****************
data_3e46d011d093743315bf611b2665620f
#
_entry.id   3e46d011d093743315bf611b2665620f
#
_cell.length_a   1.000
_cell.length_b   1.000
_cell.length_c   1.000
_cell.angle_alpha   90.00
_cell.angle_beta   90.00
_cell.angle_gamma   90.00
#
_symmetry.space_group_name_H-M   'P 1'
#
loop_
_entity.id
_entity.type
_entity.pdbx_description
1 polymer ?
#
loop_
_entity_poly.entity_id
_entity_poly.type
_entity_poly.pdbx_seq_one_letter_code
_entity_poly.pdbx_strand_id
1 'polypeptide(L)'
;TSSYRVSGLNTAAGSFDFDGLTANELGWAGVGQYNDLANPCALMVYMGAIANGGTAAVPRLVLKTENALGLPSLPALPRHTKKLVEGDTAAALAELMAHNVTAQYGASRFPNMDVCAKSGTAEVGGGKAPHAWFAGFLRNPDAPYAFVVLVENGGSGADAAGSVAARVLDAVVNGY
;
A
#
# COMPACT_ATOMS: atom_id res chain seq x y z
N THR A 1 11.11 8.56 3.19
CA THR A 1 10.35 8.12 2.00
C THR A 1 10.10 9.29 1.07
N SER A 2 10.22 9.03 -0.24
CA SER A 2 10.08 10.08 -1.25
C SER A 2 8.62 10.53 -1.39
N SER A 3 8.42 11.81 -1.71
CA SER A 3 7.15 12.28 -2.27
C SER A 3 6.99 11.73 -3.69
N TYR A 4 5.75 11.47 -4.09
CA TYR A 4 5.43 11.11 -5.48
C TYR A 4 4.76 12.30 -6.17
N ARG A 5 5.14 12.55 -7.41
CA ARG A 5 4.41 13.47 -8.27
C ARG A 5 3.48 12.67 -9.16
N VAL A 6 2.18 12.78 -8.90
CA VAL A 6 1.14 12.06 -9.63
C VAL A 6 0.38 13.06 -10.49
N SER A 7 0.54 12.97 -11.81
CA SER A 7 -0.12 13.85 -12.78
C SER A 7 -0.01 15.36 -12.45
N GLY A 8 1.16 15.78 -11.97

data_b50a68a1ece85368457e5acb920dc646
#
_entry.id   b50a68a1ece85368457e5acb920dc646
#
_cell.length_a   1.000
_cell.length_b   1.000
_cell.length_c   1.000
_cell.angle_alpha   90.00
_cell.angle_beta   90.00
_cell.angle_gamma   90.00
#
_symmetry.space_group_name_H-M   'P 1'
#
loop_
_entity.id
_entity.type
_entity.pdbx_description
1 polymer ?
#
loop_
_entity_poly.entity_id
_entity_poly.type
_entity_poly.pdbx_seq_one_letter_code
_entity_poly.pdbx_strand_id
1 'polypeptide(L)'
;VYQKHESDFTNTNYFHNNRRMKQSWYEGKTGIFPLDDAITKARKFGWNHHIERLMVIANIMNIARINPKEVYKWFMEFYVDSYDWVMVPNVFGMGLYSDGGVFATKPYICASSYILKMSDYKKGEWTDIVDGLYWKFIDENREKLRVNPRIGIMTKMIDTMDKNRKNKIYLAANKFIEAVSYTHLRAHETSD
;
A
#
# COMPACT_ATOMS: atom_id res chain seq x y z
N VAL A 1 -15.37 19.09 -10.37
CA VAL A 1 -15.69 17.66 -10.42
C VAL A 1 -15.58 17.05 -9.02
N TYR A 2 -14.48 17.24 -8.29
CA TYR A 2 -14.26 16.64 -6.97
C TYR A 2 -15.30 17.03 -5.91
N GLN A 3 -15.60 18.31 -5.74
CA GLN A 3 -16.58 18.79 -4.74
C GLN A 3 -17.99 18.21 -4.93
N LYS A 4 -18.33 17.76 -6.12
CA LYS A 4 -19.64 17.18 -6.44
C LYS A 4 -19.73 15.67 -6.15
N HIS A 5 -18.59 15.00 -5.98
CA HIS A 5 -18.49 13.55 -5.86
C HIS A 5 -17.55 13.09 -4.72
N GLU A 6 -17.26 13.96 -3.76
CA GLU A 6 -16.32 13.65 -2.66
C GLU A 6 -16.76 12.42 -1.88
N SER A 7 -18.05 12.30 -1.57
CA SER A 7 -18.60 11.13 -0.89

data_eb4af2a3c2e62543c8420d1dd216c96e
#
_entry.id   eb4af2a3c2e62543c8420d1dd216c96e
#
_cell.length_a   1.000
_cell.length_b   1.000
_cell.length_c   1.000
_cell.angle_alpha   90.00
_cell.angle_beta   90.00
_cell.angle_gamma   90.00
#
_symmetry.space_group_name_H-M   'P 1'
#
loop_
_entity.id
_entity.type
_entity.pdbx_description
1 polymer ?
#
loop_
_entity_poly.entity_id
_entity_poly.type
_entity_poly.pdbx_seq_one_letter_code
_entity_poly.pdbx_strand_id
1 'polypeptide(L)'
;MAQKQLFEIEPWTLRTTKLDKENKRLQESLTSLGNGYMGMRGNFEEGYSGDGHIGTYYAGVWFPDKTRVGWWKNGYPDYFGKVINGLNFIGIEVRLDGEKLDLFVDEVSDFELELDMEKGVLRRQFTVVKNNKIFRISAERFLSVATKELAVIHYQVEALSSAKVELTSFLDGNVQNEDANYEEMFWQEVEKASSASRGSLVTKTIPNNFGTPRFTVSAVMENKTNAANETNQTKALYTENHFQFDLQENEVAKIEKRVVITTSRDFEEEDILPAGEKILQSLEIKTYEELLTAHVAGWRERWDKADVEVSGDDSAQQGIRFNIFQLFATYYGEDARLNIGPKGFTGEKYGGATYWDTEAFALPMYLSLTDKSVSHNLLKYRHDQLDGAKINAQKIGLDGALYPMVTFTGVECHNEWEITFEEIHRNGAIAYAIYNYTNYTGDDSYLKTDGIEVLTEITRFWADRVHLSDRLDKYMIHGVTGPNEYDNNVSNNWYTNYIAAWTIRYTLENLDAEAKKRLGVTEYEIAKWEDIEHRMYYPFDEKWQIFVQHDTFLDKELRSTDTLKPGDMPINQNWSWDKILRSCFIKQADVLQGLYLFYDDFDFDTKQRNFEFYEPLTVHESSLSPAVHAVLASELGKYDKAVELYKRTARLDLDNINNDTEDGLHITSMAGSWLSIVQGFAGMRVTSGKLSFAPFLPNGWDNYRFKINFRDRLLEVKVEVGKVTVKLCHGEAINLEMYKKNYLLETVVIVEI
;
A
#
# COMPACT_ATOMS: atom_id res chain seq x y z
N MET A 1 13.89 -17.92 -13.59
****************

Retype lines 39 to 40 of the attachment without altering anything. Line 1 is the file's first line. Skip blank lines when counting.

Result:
C SER A 3 6.99 11.73 -3.69
N TYR A 4 5.75 11.47 -4.09